Lead generation is a mug’s game

//Lead generation is a mug’s game

Lead generation is a mug’s game

Lead generation is a mug’s game.

Controversial statement, we admit, especially from a marketing agency. But hear us out.

Ask most marketing managers what their job comes down to, honestly, and it’s to drive revenue. That’s what all of business is for. Revenue comes from sales, new or repeat. So, whichever way you dice it, marketing is there to support sales. And what do salespeople need? “Good leads!” (We learned that from Glengarry Glen Ross).

So, how do you generate leads? With “lead gen”: direct mail, print and online. Stuff you send out to individual people to make them click and move one step closer to buying. It’s not cool, it’s not cutting edge, and nobody talks about it on marketing blogs. But in both B2B and B2C, direct mail is how frontline marketing still gets done. DM budgets may be dropping in favour of advertising, but conventional wisdom still tells you to buy large lists and send out direct mail. Marketing by numbers, literally.

What’s the problem? For a start, the numbers don’t add up.

In a recent example, a client wanted to get 100 people to attend their upcoming webinar. They were starting from scratch and so asked us about buying a list and doing an email campaign. They wanted to target the head of a specific function at companies in the UK with over 5,000 employees. Well, there are only 2,500 companies in the UK with over 1,000 employees, so the number with over 5,000 is probably about 500. Now, even assuming that we could buy an amazingly accurate list of those people (and let’s face it, that’s not very likely), we’d need a 20% conversion rate to hit the stated target. That just doesn’t happen with DMs. See:

For every 100 names that you buy:

  • 20 will have duff contact details and will never receive your email
  • 35 won’t find the proposition at all relevant to their role or company

(Now’s the time to start casting evil eyes at whoever manages your lists, or the broker you bought it off)

  • 25 would have been interested, but have bought something recently/are happy with current supplier/have signed contract
  • 13 won’t be interested because they don’t have need, budget, authority or the desire to change
  • 5 will say that they’ll turn up, but won’t, for whatever reason
  • 2 will actually show up (and how many translate into sales? Well, who knows)

Of course, no marketing communications activity will translate into 100% success. But a 7% response rate is considered pretty good by DM standards! If you scored 7% on a test, would you be happy? Of course not! It’s no wonder that in every survey of buyers, they say that DMs/eDMs are right at the bottom in influence, and that’s at every stage of the buying cycle. Think about the last pile of cards you picked off the doormat. British Gas. Virgin Media. Direct Line. When was the last time you did anything but put it in the recycling (even the charities, if you’re honest)? It’s probably the same with your desk at work, and your email inbox. DM is irrelevant, context-free, intrusive.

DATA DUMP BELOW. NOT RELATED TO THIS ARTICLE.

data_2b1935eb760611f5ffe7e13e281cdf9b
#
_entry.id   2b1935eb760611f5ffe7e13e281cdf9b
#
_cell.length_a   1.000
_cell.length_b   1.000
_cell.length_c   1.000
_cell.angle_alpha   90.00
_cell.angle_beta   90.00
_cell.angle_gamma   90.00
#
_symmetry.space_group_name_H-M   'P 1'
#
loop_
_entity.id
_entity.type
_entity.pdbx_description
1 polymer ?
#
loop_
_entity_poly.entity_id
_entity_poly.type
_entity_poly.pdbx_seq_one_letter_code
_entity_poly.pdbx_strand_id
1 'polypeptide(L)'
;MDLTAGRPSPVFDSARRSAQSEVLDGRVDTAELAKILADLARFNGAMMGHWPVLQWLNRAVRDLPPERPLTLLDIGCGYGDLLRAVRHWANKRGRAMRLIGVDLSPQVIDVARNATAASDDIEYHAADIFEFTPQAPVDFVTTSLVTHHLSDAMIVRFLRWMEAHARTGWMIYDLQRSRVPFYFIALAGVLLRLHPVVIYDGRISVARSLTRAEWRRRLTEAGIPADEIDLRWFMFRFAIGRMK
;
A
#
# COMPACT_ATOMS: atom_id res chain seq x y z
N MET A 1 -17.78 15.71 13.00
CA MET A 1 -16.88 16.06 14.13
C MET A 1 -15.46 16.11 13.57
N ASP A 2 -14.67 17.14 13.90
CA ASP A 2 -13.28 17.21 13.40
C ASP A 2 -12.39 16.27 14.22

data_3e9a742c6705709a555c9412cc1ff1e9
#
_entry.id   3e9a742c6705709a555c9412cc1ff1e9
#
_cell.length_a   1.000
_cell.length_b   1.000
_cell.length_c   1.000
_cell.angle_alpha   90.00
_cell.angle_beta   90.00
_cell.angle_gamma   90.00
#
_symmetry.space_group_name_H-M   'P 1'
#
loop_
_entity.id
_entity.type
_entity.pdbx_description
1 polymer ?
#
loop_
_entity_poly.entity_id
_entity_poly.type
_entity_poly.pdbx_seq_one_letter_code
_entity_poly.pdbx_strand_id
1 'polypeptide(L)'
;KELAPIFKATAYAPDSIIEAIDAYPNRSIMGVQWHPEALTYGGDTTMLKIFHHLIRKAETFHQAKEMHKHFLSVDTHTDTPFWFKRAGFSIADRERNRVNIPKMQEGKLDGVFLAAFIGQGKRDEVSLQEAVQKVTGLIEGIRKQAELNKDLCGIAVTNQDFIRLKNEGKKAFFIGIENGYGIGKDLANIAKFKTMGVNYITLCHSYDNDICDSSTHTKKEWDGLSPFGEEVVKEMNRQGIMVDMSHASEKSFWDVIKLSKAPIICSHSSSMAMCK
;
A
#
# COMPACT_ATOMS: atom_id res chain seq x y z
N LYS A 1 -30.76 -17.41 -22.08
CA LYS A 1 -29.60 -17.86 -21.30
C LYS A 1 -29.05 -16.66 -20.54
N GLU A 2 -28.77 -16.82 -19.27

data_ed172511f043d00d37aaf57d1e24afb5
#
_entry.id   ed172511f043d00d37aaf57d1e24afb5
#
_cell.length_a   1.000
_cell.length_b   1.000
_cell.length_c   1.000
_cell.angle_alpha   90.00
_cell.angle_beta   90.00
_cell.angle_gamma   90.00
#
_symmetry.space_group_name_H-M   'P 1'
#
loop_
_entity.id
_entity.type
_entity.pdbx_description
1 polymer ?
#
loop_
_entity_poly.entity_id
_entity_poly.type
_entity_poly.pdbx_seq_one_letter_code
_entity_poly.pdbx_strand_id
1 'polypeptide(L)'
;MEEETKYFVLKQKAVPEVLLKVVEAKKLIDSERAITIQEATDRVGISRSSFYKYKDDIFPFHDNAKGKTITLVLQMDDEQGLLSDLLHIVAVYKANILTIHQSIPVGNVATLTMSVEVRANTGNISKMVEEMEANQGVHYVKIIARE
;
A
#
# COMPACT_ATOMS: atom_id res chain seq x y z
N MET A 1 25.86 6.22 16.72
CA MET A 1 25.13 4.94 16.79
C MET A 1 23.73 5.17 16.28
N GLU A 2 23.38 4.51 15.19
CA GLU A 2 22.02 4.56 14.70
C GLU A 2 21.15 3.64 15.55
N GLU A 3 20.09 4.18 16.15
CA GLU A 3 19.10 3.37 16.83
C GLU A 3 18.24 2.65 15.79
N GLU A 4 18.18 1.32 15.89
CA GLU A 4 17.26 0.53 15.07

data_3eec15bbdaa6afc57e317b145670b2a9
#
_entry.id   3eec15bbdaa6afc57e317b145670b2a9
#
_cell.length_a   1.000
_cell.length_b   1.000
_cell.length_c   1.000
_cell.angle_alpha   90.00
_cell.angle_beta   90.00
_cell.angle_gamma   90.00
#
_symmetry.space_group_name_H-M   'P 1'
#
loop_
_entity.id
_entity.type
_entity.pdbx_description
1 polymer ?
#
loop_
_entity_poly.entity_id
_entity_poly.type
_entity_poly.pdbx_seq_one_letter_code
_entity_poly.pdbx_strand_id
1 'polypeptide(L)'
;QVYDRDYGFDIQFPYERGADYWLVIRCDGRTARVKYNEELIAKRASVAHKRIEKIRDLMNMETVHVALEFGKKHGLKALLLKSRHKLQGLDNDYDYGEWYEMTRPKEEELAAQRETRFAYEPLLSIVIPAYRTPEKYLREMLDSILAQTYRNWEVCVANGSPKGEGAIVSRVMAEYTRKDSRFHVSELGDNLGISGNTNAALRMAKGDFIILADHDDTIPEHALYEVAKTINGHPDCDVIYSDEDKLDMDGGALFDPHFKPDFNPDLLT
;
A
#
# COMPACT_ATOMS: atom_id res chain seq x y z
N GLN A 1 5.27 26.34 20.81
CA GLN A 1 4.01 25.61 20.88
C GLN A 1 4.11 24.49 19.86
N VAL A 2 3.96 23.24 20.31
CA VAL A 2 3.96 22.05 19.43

Not happy with 7 hits from your 100 emails sent? You’ve got two ways of increasing the number. Increase the size of the list — which costs money and risks ruining your reputation, as well as diluting the accuracy further — or increase the quality of your targeting. It won’t surprise you which option we prefer. People still open handwritten envelopes (and not those ones that are printed to look like they’re handwritten — nobody likes to be lied to). People will answer a personal message from a senior executive who has looked them up on LinkedIn. You’ll get the same 50 responses whether you reach out to 100 cherry-picked individuals or 5,000 people off a ropey list from some broker, and it’ll probably cost you less. Just because you can send 5,000 emails in half a second doesn’t mean you should.

There are fundamental alternatives to the conventional DM sent to a conventional list bought from a conventional broker. We’ve reiterated them time after time on this blog. Be relevant to your target buyers in what you offer. Engage with them on their terms, via channels they use (including events). Form relationships so that when they come to buy they look you up, instead of bombarding them with mailers on the offchance that they’re looking to buy. Send newsletters with genuinely valuable content. Post blogs. Get involved in communities. Invest in your channels. And if that all sounds like it takes too much time to pay off — and it may do — invest in more online advertising: in surveys it’s actually more popular than direct mail, and as well as raising awareness you can actually target it quite precisely to get some conversion rates going. Today you can do really clever (if slightly creepy) stuff like re-targeting (try looking at a few items on johnlewis.com and then browse around a bit, it won’t be long until you see a re-targeted ad).

We hope we’ve made our point. Lead gen through direct mail is a mug’s game for you, the company trying to sell your wares. As a result, it’s also a mug’s game for agencies like us. We can do a damned good job and still fail horribly. And we don’t like to fail. We’re not satisfied with 7% return, and nor should you be.

Agree? Disagree? Leave a comment or drop us a line… we’d love to hear from you.

By |2016-05-18T10:16:50+00:00June 16th, 2011|Blogs|Comments Off on Lead generation is a mug’s game

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